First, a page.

How Julio Montaner set the standard for AIDS treatment

Julio Montaner’s medical breakthroughs have helped save millions of lives. Many were inspired by one simple piece of advice from his father.

Dr. Montaner’s dad was a noted pulmonary specialist and expert on tuberculosis, which was a problem in their native Argentina. Julio Gonzalez Montaner told his son to treat the stubborn respiratory disease with a combination of drugs—one alone was not enough.

The younger Dr. Montaner leveraged this concept in the mid-1980s when, as a pulmonary specialist himself, working at St. Paul’s Hospital in Vancouver, he kept encountering patients suffering from a previously rare form of pneumonia.

He hypothesized that while these patients seemed to have suppressed immune systems, their immunity was also acting erratically—they had inflammation, too. He treated them with steroids to curb the inflammation, then antibiotics to zap the pneumonia infection. It worked.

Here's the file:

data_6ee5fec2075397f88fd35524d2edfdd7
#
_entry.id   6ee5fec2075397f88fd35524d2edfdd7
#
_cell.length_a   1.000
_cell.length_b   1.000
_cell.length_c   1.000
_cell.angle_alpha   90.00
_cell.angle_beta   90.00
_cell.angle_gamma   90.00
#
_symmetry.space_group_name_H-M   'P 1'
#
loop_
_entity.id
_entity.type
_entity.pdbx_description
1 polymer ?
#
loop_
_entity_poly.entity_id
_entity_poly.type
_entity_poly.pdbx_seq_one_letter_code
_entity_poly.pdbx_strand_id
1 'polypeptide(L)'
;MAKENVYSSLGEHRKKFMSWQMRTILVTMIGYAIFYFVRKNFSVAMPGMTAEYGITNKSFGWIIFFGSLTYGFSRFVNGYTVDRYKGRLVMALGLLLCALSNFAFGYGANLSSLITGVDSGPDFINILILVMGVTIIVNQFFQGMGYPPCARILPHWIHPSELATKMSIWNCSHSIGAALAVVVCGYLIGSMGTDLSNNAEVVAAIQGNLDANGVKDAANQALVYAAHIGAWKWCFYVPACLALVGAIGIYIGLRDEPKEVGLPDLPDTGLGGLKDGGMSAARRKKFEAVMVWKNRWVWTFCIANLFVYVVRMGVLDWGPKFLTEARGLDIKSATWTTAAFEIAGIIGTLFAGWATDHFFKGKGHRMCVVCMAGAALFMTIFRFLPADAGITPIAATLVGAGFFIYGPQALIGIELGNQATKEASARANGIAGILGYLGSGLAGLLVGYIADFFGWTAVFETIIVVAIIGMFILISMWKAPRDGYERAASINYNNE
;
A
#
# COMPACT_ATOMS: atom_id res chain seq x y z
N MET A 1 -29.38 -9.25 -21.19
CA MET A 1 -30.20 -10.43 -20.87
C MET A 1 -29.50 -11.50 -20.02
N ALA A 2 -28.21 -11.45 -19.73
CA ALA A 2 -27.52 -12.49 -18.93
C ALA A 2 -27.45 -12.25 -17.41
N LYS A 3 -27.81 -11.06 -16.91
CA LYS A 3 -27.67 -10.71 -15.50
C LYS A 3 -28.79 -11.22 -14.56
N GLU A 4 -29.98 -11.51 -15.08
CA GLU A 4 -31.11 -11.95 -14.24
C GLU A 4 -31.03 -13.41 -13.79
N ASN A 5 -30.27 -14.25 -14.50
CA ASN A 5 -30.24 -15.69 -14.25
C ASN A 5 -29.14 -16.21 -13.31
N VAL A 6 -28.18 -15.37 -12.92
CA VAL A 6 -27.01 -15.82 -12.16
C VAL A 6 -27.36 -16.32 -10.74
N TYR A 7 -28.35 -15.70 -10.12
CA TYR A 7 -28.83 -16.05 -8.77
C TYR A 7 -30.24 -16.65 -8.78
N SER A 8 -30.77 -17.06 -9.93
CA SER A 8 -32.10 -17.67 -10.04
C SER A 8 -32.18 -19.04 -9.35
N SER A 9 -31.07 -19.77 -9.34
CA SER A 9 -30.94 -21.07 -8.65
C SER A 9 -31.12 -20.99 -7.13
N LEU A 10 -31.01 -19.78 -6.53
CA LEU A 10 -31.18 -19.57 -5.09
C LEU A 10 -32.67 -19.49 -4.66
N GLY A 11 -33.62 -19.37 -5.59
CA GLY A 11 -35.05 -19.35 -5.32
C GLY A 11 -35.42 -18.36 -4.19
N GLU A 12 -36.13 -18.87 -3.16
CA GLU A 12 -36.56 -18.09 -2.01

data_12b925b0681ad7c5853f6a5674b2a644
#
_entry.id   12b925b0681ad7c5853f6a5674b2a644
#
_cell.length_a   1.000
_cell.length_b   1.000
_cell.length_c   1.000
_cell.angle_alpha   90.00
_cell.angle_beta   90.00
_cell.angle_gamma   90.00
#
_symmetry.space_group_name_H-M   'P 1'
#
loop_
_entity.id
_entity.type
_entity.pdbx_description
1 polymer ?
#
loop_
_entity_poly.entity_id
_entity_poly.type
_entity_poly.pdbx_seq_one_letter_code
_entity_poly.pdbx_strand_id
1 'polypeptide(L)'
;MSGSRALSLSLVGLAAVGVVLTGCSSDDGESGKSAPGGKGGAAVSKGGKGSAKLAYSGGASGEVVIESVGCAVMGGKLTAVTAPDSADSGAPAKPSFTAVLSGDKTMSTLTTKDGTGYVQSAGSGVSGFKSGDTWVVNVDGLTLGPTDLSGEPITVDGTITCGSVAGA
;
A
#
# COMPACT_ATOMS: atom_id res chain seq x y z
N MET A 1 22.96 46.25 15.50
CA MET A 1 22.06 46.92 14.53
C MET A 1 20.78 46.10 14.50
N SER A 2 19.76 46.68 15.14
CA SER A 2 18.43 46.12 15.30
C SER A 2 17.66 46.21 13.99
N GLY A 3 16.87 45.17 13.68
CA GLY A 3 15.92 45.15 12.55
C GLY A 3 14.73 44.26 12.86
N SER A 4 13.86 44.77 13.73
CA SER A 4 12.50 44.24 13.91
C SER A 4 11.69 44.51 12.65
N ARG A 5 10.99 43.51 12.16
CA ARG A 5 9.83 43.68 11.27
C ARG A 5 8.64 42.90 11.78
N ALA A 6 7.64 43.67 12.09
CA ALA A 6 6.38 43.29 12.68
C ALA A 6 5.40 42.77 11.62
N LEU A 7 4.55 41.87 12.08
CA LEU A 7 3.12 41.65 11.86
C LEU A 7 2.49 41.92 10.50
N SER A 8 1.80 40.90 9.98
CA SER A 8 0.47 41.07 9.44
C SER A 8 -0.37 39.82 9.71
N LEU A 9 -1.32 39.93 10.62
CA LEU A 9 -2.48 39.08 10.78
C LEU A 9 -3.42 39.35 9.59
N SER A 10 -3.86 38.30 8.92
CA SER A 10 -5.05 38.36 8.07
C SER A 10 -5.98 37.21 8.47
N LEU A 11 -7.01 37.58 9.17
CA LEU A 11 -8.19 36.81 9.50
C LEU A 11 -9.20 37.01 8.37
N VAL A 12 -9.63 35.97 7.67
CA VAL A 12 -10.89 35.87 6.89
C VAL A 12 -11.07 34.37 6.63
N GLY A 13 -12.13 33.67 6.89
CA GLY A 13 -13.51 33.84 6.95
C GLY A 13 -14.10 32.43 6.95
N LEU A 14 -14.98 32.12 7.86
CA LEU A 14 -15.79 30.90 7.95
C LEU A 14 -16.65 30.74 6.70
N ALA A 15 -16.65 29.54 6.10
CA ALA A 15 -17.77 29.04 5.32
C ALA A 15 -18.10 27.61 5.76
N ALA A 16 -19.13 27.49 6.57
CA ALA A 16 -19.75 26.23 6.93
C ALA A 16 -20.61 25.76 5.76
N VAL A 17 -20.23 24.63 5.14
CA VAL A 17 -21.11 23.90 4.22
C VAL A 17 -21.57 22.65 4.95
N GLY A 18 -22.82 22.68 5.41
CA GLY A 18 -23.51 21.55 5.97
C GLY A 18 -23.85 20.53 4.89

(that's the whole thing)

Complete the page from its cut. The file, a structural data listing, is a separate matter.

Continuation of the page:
As it became clear that these patients were also suffering from an underlying new disease that would eventually be labelled HIV/AIDS, Dr. Montaner went to a conference in California and shared his discovery. His approach quickly became the standard of care for pneumocystis pneumonia, which often affected people with HIV/AIDS.

Diane Peters reports

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